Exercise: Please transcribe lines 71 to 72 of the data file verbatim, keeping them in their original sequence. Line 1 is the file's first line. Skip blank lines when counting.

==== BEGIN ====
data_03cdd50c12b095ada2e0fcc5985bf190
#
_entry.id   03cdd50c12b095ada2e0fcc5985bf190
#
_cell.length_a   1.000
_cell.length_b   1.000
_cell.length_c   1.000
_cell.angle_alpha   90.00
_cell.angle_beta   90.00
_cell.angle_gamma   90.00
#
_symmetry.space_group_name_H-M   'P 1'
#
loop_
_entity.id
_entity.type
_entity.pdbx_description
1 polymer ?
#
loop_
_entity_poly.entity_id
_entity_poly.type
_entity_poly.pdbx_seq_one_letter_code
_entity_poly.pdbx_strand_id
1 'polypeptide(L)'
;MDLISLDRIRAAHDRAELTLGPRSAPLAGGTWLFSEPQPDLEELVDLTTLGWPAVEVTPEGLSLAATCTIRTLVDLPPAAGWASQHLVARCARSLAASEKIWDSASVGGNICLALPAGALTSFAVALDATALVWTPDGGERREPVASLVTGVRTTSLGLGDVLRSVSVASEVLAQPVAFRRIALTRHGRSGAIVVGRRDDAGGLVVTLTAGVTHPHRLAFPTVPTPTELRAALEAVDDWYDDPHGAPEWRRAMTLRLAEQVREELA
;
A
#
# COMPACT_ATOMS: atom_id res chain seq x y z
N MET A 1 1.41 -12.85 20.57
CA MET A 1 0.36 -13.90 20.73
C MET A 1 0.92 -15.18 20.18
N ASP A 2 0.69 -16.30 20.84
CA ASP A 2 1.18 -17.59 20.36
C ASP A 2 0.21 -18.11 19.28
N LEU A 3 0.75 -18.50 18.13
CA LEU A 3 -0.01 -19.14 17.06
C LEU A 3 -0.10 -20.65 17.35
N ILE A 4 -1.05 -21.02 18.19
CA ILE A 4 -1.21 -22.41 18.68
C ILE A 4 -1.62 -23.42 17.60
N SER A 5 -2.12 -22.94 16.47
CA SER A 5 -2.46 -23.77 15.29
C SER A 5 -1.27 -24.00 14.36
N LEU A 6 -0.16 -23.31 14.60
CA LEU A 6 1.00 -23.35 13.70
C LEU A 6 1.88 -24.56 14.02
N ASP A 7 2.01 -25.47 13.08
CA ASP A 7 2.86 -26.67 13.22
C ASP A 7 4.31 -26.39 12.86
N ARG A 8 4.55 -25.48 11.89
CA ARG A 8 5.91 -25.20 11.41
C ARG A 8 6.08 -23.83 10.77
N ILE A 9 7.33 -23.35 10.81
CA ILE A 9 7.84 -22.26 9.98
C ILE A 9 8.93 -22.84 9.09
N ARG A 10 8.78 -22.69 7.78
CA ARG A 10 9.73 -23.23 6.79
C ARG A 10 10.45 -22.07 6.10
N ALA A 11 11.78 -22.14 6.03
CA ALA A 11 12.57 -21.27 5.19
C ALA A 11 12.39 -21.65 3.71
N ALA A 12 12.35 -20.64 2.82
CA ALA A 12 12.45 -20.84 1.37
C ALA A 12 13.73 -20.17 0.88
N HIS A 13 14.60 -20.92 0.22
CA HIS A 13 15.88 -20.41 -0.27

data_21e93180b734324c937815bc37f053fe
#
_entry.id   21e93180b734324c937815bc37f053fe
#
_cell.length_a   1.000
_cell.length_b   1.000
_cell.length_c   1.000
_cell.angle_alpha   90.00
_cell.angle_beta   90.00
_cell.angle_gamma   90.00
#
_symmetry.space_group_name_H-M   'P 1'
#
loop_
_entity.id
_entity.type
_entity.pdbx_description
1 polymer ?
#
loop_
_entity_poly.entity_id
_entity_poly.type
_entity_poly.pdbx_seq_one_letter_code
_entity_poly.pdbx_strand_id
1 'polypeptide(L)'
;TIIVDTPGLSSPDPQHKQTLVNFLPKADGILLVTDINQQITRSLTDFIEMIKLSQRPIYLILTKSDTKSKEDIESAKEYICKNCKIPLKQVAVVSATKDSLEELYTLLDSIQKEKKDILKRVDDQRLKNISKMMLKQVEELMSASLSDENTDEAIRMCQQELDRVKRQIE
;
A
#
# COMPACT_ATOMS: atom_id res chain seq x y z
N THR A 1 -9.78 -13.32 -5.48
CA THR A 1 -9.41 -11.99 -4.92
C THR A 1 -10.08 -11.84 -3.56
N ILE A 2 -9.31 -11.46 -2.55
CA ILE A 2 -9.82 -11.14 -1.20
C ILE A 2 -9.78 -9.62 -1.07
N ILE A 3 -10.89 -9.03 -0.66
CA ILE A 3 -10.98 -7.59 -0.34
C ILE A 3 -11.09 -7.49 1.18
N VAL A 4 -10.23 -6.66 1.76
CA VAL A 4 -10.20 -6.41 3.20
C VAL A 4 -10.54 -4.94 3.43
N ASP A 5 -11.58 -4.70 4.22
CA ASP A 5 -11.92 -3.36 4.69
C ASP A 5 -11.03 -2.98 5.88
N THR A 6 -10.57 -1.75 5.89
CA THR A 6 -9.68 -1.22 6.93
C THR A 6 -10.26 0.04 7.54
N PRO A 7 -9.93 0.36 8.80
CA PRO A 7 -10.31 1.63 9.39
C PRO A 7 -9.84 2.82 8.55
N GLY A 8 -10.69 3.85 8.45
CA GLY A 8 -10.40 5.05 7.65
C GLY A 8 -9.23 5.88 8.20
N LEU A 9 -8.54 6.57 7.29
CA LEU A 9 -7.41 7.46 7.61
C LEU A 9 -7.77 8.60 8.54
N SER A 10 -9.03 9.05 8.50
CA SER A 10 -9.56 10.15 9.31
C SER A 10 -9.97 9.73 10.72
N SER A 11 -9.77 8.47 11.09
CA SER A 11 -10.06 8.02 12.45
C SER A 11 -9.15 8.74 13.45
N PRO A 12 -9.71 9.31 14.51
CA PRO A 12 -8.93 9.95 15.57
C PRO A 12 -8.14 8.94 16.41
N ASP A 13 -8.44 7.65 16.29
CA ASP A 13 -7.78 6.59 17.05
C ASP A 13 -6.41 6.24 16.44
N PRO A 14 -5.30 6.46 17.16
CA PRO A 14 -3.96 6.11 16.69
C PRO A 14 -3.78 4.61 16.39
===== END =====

_entry.id   21e93180b734324c937815bc37f053fe
#